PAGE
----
Meng Condemns End of Census Door-Knocking Ops
U.S. Rep. Grace Meng (D-Bayside, Flushing, Forest Hills, Fresh Meadows, Glendale, Kew Gardens, Maspeth, Middle Village, Rego Park) issued the following statement after NPR reported on Friday that the U.S. Census Bureau is cutting short its door-knocking operations for unresponsive households to the 2020 Decennial Census:
“Historic undercount. I’ve said it before, and I’ll say it again and again and again: there are no do-overs with the Census; a mistake is a 10-year mistake. We risk a historic undercount with the Census Bureau’s decision to reduce its timeframe to reach ALL people in the country,” said Meng. “Additional time and flexibility is needed so the Bureau can ensure an accurate count while keeping its staff safe from COVID-19. But, let’s be clear about why this is happening; this decision didn’t come out of thin air. The White House is engaged in a strategy to erase the voices of immigrants, communities of color, and undocumented immigrants. By excluding those communities, it enhances its narrow view of who belongs—and who does not—in America. If we go down this path, we’re running toward a cliff that if we fall off of will have damaging consequences for a decade or more.”
According to the NPR article, Census follow-up operations will end on September 30—not October 31 as planned.
Reynoso Lauds Extension of Open Restaurants
City Councilmember Antonio Reynoso (D-Ridgewood and parts of Brooklyn) praised Mayor Bill de Blasio’s announcement Monday that the city’s popular Open Restaurants program, which allows restaurants to serve diners in sidewalks and curb lanes, will return next summer.
“As the author of the outdoor dining bill, I have always believed that this program should become a permanent part of our City’s streetscape” said Reynoso. “Outdoor dining provides a financial lifeline to our struggling restaurant industry, while reimagining our streets to create more space for people to enjoy the outdoors.”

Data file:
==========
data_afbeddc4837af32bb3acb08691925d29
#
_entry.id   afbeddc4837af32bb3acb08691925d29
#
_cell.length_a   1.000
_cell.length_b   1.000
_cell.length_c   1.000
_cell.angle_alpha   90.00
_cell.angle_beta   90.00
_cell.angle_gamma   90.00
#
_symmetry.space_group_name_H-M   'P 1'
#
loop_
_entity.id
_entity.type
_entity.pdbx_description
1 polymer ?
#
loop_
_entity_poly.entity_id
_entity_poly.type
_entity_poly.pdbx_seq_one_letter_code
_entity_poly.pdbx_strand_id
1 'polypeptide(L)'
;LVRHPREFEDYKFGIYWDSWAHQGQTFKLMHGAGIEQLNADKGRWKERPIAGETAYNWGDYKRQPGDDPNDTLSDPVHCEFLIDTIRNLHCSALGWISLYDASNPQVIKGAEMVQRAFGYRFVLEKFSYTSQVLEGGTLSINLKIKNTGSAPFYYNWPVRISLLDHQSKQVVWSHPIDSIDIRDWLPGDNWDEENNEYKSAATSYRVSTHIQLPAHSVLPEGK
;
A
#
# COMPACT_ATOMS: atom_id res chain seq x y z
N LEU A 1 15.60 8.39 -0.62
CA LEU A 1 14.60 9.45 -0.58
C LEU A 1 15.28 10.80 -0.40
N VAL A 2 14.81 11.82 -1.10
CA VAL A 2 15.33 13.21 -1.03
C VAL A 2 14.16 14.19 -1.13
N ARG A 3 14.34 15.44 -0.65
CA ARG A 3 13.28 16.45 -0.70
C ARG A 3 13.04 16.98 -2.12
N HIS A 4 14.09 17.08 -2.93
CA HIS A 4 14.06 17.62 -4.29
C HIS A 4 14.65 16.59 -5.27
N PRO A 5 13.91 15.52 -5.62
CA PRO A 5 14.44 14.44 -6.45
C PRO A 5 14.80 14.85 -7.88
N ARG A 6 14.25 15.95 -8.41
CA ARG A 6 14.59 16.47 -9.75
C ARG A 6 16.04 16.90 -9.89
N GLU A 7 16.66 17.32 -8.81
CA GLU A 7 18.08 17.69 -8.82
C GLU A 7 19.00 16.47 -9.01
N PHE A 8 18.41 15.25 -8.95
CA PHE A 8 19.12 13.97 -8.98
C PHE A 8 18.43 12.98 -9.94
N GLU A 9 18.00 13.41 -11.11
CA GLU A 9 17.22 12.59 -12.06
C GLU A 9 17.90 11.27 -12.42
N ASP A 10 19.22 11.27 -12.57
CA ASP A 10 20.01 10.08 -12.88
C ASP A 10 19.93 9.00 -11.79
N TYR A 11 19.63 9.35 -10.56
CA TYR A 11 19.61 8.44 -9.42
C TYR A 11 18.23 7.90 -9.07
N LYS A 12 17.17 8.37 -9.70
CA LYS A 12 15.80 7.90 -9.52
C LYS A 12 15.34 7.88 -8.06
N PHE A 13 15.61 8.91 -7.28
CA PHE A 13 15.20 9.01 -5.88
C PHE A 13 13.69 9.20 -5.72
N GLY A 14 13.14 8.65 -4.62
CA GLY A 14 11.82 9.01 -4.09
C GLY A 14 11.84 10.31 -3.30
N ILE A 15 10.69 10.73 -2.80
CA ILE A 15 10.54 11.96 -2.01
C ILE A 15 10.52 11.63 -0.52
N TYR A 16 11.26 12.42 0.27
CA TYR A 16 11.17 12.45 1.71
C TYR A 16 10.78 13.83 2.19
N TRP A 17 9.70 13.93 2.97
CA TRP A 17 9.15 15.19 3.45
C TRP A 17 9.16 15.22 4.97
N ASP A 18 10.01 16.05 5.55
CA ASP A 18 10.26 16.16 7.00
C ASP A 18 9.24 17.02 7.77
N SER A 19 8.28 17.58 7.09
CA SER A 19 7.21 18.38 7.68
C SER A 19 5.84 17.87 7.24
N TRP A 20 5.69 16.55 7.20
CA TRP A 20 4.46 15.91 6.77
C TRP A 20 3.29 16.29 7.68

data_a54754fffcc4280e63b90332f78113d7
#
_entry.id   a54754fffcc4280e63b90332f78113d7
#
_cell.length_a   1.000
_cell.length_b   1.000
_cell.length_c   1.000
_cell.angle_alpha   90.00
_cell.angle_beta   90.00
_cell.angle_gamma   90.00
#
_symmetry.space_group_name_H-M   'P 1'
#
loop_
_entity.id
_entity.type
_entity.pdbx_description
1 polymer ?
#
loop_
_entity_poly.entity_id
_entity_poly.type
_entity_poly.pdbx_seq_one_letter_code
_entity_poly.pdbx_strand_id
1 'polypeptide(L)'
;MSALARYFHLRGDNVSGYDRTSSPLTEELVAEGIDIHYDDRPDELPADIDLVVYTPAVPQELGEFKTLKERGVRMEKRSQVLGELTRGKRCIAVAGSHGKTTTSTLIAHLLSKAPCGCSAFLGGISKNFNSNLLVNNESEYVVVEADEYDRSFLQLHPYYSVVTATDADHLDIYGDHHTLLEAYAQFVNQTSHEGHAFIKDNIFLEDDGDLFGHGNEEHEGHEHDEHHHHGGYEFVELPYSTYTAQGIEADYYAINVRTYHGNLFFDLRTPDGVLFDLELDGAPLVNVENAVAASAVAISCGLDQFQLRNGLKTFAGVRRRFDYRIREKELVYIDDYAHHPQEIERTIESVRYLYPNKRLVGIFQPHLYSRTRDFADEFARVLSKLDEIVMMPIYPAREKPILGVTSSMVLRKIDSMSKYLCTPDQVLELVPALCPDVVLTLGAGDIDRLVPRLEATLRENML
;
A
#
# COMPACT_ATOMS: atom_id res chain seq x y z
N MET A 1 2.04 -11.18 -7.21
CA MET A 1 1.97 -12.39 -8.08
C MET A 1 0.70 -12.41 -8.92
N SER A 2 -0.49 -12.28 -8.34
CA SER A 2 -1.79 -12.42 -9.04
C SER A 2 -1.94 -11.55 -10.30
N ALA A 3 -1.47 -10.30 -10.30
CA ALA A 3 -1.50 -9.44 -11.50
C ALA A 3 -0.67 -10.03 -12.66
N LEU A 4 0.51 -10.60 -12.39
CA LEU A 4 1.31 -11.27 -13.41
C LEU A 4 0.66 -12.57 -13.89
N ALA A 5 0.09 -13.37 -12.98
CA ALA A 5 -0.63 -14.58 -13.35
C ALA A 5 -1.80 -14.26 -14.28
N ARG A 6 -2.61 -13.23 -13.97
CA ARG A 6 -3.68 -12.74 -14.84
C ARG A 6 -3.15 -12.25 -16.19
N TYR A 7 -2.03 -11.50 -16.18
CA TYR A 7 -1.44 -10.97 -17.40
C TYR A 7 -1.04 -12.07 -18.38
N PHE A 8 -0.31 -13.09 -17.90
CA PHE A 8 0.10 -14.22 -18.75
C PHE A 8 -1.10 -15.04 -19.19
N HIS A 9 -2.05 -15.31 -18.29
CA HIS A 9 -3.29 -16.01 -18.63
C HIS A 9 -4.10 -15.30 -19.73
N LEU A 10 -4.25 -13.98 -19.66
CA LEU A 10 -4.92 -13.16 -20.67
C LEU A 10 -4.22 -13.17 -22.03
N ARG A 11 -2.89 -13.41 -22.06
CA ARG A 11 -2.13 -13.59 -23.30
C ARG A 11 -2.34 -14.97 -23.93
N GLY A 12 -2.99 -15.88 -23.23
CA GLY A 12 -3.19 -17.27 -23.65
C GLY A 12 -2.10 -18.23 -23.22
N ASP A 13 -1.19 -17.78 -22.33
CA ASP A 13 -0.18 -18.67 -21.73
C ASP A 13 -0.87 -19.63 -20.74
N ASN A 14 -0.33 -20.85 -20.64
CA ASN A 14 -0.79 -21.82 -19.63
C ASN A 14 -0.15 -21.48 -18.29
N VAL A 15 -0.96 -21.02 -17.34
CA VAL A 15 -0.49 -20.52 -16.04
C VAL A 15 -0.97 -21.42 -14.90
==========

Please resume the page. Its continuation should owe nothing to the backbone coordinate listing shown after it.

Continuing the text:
Over 9,000 restaurants have signed up for the program, which has helped save nearly 80,000 New York City jobs since June.
Outdoor dining will return to the city by June 1, 2021 and run through October 31st. The City will also bring back a popular initiative that combines Open Restaurants with Open Streets. On weekends, restaurants on participating corridors will go farther away from the curb than other Open Restaurants participants, and the rest of the streets will be open to pedestrian traffic.
The hours of operation for Open Restaurants are Monday to Saturday, 8:00 AM – 11:00 PM, and Sunday 10:00 AM – 11:00 PM. A searchable citywide map of existing Open Restaurants can be found here. For more information on the program, including regulations, guidelines, and the application, click here.
Mayor Announces School Test and Trace Protocols
Mayor Bill de Blasio and Schools Chancellor Richard A. Carranza announced health and safety protocols for schools last week, including guidance for testing and tracing, for the start of the 2020-21 school year.